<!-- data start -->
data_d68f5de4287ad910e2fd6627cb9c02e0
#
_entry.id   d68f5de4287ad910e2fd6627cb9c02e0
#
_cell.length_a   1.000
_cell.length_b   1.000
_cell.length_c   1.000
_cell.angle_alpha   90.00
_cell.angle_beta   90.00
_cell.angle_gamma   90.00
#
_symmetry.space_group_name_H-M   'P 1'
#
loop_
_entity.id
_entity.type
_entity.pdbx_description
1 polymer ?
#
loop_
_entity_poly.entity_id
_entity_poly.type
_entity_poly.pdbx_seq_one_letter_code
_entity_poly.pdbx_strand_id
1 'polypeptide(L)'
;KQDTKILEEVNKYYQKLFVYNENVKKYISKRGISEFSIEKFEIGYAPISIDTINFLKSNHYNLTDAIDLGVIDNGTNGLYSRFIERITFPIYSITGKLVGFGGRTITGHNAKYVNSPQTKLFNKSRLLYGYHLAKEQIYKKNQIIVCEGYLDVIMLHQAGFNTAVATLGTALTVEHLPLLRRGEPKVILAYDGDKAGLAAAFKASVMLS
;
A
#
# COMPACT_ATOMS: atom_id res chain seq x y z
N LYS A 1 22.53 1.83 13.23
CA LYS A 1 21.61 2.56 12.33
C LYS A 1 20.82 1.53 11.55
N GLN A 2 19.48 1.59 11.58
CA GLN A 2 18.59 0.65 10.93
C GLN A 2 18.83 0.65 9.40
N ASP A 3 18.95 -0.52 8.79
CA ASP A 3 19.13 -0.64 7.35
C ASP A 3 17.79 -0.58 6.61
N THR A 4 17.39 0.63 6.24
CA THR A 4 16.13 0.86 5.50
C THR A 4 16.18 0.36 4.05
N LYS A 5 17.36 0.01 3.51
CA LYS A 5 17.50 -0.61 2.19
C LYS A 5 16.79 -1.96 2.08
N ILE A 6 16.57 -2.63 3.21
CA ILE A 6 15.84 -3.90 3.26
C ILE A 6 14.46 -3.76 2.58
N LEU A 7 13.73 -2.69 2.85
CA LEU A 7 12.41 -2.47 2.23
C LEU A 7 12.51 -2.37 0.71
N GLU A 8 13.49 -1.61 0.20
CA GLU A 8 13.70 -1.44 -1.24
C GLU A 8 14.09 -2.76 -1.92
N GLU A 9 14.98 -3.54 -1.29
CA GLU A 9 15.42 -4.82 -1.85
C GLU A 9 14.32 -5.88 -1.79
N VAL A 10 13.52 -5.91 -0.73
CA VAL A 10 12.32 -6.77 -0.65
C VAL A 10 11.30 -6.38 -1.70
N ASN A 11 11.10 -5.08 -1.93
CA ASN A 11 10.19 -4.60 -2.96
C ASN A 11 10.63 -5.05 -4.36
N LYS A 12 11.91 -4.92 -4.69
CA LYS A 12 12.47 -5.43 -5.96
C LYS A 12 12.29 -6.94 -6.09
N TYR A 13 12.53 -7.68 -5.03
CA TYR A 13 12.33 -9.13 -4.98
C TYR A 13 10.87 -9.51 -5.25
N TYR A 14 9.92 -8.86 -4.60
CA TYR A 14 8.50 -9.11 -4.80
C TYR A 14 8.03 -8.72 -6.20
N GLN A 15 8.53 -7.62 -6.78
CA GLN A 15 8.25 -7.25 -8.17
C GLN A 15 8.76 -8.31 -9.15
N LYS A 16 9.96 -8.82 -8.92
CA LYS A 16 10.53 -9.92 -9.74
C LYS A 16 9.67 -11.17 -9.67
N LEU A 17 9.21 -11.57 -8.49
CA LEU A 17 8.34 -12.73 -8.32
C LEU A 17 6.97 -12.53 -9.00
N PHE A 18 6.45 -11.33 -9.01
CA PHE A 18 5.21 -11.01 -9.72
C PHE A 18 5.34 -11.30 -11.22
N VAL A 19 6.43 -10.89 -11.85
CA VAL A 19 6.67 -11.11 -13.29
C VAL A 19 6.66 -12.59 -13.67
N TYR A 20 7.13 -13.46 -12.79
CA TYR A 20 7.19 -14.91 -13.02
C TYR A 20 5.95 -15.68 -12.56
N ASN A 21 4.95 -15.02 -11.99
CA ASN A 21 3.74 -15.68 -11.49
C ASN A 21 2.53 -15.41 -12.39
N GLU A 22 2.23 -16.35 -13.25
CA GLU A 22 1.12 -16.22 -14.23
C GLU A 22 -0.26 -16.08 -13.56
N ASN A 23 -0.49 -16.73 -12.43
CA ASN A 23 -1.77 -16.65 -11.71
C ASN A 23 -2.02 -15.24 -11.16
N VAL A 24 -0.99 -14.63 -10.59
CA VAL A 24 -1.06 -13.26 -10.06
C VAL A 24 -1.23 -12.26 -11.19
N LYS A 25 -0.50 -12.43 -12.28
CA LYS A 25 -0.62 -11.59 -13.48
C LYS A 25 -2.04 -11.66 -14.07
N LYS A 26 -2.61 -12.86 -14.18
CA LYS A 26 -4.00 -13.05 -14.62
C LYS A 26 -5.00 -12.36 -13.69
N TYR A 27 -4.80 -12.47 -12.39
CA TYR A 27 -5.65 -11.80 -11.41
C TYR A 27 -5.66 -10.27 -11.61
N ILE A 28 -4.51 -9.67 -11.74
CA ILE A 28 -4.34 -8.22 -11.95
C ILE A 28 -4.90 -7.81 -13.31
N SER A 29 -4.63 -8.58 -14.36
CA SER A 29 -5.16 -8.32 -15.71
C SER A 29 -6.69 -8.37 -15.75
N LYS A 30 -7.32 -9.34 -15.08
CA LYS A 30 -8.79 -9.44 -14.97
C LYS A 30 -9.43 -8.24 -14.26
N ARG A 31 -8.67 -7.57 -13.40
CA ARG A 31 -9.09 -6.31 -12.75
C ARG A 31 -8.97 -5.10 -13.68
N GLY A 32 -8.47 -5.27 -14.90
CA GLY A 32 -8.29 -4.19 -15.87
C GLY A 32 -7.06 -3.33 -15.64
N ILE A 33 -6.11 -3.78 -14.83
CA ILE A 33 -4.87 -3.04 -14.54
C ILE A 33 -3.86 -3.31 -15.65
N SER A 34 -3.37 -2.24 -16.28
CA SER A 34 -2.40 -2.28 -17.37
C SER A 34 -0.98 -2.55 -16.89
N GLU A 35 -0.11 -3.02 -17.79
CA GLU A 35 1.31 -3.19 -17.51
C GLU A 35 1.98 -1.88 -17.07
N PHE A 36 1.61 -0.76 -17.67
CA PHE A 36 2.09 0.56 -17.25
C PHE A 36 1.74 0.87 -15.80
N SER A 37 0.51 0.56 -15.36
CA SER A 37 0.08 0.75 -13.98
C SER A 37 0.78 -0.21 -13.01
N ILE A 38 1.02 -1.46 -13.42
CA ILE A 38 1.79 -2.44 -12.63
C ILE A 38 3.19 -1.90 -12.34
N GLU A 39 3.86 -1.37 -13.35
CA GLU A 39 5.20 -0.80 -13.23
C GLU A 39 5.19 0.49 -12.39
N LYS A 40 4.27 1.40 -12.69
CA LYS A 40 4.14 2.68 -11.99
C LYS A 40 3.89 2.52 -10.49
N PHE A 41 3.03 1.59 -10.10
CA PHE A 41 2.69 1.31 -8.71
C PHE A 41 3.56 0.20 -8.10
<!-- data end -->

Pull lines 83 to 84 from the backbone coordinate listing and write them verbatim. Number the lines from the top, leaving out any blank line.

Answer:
CA PHE A 18 5.21 -11.01 -9.72
C PHE A 18 5.34 -11.30 -11.22